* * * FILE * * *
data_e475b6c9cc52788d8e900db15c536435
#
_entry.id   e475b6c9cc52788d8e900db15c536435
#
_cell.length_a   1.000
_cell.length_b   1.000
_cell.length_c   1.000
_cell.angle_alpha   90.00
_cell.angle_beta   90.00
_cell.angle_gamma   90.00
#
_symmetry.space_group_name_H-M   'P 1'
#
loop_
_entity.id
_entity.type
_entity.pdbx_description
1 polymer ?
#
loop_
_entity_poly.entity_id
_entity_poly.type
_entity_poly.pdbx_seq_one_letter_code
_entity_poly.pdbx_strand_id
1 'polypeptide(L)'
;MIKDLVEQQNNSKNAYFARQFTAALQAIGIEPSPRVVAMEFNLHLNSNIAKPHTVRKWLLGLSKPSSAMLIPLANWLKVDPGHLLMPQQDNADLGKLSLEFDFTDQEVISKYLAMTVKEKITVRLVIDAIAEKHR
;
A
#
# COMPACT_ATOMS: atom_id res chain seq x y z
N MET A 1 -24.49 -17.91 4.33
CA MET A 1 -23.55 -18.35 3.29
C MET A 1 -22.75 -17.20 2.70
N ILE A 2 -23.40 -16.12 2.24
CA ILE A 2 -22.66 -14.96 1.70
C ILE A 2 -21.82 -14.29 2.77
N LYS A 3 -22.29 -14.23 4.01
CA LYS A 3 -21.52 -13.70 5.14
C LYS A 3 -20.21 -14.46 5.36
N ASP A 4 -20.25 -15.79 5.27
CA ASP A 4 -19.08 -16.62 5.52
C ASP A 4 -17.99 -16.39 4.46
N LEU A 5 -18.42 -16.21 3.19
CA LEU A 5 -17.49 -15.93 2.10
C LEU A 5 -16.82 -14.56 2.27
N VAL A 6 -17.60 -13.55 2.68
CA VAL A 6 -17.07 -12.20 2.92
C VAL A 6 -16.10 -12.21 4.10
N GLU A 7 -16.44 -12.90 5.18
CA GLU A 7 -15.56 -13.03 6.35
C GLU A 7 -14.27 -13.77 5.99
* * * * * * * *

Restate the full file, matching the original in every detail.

data_e475b6c9cc52788d8e900db15c536435
#
_entry.id   e475b6c9cc52788d8e900db15c536435
#
_cell.length_a   1.000
_cell.length_b   1.000
_cell.length_c   1.000
_cell.angle_alpha   90.00
_cell.angle_beta   90.00
_cell.angle_gamma   90.00
#
_symmetry.space_group_name_H-M   'P 1'
#
loop_
_entity.id
_entity.type
_entity.pdbx_description
1 polymer ?
#
loop_
_entity_poly.entity_id
_entity_poly.type
_entity_poly.pdbx_seq_one_letter_code
_entity_poly.pdbx_strand_id
1 'polypeptide(L)'
;MIKDLVEQQNNSKNAYFARQFTAALQAIGIEPSPRVVAMEFNLHLNSNIAKPHTVRKWLLGLSKPSSAMLIPLANWLKVDPGHLLMPQQDNADLGKLSLEFDFTDQEVISKYLAMTVKEKITVRLVIDAIAEKHR
;
A
#
# COMPACT_ATOMS: atom_id res chain seq x y z
N MET A 1 -24.49 -17.91 4.33
CA MET A 1 -23.55 -18.35 3.29
C MET A 1 -22.75 -17.20 2.70
N ILE A 2 -23.40 -16.12 2.24
CA ILE A 2 -22.66 -14.96 1.70
C ILE A 2 -21.82 -14.29 2.77
N LYS A 3 -22.29 -14.23 4.01
CA LYS A 3 -21.52 -13.70 5.14
C LYS A 3 -20.21 -14.46 5.36
N ASP A 4 -20.25 -15.79 5.27
CA ASP A 4 -19.08 -16.62 5.52
C ASP A 4 -17.99 -16.39 4.46
N LEU A 5 -18.42 -16.21 3.19
CA LEU A 5 -17.49 -15.93 2.10
C LEU A 5 -16.82 -14.56 2.27
N VAL A 6 -17.60 -13.55 2.68
CA VAL A 6 -17.07 -12.20 2.92
C VAL A 6 -16.10 -12.21 4.10
N GLU A 7 -16.44 -12.90 5.18
CA GLU A 7 -15.56 -13.03 6.35
C GLU A 7 -14.27 -13.77 5.99